Successful business leaders have learned this important lesson at one point or another: if you don’t give top priority to the things that matter most, your company will likely flounder for lack of clear direction. It’s a bit like trying to fly a plane without functional instruments. It might work some of the time, but it’s likely to get in trouble sooner rather than later.
Entrepreneurial consultant and writer Gino Wickman advises business leaders to think in terms of the big strategic goals and activities that drive their company’s success. He calls these the “big rocks”–the handful of truly important goals that you must complete over the next quarter or the next year to achieve the company’s strategic vision. Wickman based his “rocks” terminology on a familiar metaphor in which you place the most important goals (rocks) into a container first, and you can make the smaller, less important activities (gravel and sand) fit. This only works if you attend to the big rocks first.
Executive dashboards help key business decision-makers stay focused on those “big rocks.” The concept of executive dashboards has become increasingly popular in recent years, as technology has made it possible to collect more data, then to analyze and summarize it in ways that vividly conveys what’s happening in the business in real time.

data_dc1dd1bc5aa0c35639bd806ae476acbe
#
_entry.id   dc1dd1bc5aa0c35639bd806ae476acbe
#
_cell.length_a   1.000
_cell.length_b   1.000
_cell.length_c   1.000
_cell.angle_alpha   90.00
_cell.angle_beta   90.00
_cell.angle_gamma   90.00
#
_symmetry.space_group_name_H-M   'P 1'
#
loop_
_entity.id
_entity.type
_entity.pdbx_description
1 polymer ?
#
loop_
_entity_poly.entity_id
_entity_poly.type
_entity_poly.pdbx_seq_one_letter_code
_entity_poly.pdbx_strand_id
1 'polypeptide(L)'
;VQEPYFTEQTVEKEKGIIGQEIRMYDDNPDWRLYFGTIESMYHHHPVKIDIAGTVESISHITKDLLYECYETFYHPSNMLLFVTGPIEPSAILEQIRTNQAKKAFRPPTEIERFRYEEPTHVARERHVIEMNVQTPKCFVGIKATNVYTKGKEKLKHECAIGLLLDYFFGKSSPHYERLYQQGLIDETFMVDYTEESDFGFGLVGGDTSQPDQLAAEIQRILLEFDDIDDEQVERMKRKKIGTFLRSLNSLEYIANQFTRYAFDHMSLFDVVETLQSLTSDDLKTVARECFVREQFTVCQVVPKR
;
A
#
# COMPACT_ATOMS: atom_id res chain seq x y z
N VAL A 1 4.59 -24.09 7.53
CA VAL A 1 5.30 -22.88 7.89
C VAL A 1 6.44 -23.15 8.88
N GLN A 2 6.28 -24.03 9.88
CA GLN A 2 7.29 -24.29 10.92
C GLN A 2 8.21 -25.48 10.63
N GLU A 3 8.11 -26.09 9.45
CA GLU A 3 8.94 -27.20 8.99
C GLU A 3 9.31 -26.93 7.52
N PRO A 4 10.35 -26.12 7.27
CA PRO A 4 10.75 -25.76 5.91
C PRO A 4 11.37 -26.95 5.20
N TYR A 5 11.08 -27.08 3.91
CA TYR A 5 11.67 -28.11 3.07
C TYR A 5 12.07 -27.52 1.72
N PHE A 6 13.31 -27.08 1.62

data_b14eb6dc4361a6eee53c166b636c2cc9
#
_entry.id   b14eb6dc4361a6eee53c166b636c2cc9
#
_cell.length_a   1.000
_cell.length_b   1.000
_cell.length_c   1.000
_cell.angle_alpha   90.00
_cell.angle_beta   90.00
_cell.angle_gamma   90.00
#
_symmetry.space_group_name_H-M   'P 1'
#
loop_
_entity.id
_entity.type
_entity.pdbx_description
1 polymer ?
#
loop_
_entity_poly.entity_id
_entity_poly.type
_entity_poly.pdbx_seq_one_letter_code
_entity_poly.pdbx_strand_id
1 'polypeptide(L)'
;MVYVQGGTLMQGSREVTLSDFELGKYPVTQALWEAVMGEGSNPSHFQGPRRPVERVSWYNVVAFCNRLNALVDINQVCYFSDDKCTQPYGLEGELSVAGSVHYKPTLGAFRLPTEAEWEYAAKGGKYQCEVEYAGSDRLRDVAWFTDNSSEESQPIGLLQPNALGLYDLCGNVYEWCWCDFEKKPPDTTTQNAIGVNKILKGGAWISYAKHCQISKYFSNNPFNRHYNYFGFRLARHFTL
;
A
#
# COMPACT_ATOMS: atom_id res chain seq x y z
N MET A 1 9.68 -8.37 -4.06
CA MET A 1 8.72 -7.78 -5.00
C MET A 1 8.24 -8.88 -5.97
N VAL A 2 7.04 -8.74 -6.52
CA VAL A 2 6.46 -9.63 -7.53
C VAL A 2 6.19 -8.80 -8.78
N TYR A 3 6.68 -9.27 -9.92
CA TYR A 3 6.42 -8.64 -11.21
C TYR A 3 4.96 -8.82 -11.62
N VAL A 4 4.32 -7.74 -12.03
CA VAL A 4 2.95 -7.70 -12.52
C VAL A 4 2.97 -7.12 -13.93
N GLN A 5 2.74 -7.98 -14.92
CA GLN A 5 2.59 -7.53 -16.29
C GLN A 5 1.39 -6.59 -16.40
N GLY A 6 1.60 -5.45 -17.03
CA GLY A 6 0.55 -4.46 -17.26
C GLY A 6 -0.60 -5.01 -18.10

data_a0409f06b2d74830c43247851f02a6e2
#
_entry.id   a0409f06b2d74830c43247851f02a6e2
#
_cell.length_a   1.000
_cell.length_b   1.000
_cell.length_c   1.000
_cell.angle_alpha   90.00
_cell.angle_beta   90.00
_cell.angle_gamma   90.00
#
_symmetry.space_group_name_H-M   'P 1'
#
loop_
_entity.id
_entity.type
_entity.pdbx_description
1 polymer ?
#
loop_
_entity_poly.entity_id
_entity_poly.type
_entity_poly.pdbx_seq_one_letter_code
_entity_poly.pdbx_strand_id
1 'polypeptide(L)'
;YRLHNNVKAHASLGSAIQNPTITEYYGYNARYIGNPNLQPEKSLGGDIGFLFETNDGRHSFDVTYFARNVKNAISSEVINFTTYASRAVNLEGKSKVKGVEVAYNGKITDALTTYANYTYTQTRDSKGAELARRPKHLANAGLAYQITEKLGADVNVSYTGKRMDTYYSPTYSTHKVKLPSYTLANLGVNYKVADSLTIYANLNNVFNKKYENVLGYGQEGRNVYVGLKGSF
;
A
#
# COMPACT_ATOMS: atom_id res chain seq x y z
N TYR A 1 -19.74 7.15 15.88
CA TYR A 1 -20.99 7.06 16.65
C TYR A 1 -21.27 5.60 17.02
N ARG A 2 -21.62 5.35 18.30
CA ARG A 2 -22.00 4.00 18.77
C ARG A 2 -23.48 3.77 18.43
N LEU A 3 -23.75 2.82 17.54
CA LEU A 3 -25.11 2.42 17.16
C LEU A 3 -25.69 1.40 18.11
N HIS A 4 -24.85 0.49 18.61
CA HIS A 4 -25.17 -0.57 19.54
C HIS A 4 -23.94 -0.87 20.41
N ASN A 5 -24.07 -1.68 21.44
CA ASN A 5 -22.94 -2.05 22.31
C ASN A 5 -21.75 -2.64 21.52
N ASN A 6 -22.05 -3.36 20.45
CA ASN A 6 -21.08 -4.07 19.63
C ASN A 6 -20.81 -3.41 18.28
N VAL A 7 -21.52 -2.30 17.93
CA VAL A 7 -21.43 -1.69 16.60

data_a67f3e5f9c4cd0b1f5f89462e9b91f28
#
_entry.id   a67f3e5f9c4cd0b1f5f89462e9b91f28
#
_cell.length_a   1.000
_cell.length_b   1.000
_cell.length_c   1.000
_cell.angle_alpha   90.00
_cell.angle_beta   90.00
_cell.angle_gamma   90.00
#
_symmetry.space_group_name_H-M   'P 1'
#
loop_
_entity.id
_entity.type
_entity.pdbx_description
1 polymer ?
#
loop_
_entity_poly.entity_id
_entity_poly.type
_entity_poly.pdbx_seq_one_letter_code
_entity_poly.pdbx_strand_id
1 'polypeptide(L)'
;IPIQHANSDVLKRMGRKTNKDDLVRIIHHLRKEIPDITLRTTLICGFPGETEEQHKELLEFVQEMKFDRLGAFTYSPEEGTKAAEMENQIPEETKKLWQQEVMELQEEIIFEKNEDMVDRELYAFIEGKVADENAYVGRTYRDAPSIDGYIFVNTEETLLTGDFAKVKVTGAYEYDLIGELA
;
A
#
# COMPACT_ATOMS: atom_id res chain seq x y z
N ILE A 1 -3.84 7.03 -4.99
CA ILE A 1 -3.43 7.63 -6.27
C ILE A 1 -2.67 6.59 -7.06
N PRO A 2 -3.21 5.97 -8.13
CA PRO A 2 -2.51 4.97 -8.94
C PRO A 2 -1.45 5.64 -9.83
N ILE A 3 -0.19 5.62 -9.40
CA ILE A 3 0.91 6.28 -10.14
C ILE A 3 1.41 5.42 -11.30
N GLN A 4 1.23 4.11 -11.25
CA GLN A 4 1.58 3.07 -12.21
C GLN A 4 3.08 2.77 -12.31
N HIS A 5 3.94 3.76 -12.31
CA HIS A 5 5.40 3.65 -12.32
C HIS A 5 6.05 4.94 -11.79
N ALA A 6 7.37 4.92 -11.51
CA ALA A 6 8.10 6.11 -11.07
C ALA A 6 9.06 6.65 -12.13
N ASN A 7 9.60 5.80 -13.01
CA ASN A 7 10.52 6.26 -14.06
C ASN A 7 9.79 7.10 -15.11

What Is an Executive Dashboard?
As summarized earlier, an executive dashboard is a visual representation of certain key performance indicators (KPIs) that a business leader or group designates as most important to overall business objectives. Dashboards tend to include quite a lot of quantitative information represented using charts, graphs, interactive maps, and color-coded features that bring the data to life, making it quick and easy to get a read on the health of the business and performance against KPIs.
Executive dashboards are useful because they provide a consolidated view of the numbers that matter most. Although we use the term “executive dashboard” to define dashboard reporting aimed at a fairly broad audience of key decision-makers, there are often nuances with respect to the information that is most important to different audiences.
A CIO dashboard, for example, might focus on things such as mean time to resolution for IT service tickets, overall network health and performance, or progress against milestones for selected projects of strategic importance. For the CFO and the finance team, a dashboard might focus on key financial metrics such as topline revenue and gross margin, cash management statistics such as days sales outstanding (DSO), or return on working capital.
Although we frequently talk about “executive” dashboards, the overall concept of visual dashboard reports can be applied at virtually any level in the organization. Operational dashboards, for example, may be used by department heads to assess performance against the key metrics that matter most to them. A human resources manager might be interested in having a centralized view of open requisitions, incoming applications and candidate progress through the hiring process. In addition, they may need visibility to the number of employees who have completed a required training program, or turnover percentage by department or division.